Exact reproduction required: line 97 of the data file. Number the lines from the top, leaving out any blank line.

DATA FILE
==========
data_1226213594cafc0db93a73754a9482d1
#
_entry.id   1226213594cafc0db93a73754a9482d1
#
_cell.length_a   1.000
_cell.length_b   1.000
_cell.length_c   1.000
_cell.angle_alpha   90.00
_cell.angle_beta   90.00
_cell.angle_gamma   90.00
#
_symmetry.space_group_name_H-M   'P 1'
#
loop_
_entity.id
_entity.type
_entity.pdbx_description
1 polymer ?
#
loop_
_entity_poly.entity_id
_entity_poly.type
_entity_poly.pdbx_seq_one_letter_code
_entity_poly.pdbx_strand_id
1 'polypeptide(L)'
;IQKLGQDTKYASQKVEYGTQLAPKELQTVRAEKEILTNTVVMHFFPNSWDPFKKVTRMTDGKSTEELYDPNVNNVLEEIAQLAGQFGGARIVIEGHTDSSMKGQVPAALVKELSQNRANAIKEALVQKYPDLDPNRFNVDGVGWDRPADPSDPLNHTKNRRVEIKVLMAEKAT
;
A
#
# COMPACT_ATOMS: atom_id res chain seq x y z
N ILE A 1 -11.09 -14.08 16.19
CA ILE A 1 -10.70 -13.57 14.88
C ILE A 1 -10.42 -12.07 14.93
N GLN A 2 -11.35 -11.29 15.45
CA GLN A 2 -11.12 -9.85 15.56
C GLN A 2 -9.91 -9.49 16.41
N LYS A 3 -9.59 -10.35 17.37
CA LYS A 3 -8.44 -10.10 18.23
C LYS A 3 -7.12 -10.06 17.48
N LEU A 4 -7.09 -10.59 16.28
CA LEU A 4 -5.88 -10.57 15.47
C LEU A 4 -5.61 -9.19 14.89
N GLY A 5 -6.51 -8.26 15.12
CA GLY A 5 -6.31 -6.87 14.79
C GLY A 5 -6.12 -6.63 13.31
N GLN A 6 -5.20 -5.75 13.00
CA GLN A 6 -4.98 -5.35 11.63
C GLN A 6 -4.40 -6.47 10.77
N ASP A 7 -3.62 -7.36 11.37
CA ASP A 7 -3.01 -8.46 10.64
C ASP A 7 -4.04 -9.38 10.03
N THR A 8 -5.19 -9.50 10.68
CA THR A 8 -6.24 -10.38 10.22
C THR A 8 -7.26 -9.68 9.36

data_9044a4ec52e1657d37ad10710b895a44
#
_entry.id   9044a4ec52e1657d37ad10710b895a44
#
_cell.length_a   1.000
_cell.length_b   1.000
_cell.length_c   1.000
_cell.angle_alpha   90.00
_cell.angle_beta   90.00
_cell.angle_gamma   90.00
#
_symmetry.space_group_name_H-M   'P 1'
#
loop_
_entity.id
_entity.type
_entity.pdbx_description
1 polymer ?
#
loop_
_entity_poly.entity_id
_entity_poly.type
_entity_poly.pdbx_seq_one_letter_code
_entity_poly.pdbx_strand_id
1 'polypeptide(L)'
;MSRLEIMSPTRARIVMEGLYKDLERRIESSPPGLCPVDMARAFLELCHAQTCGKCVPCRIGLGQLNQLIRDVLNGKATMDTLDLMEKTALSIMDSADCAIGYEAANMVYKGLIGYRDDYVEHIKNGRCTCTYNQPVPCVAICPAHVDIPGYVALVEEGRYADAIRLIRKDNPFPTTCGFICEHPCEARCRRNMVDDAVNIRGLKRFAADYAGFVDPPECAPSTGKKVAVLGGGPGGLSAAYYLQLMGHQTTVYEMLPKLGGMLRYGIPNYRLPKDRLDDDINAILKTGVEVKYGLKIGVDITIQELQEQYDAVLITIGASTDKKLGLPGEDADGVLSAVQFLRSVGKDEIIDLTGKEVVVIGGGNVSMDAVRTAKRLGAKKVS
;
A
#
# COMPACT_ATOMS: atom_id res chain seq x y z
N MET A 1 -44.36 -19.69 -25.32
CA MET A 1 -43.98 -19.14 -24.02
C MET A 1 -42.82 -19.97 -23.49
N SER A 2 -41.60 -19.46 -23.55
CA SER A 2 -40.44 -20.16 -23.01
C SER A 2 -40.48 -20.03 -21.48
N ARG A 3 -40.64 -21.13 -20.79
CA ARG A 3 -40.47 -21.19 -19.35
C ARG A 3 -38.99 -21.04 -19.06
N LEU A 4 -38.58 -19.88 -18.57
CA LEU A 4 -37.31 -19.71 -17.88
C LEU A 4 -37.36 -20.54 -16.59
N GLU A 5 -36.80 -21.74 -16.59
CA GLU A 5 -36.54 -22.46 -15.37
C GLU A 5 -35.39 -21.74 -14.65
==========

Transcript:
N GLU A 5 -36.80 -21.74 -16.59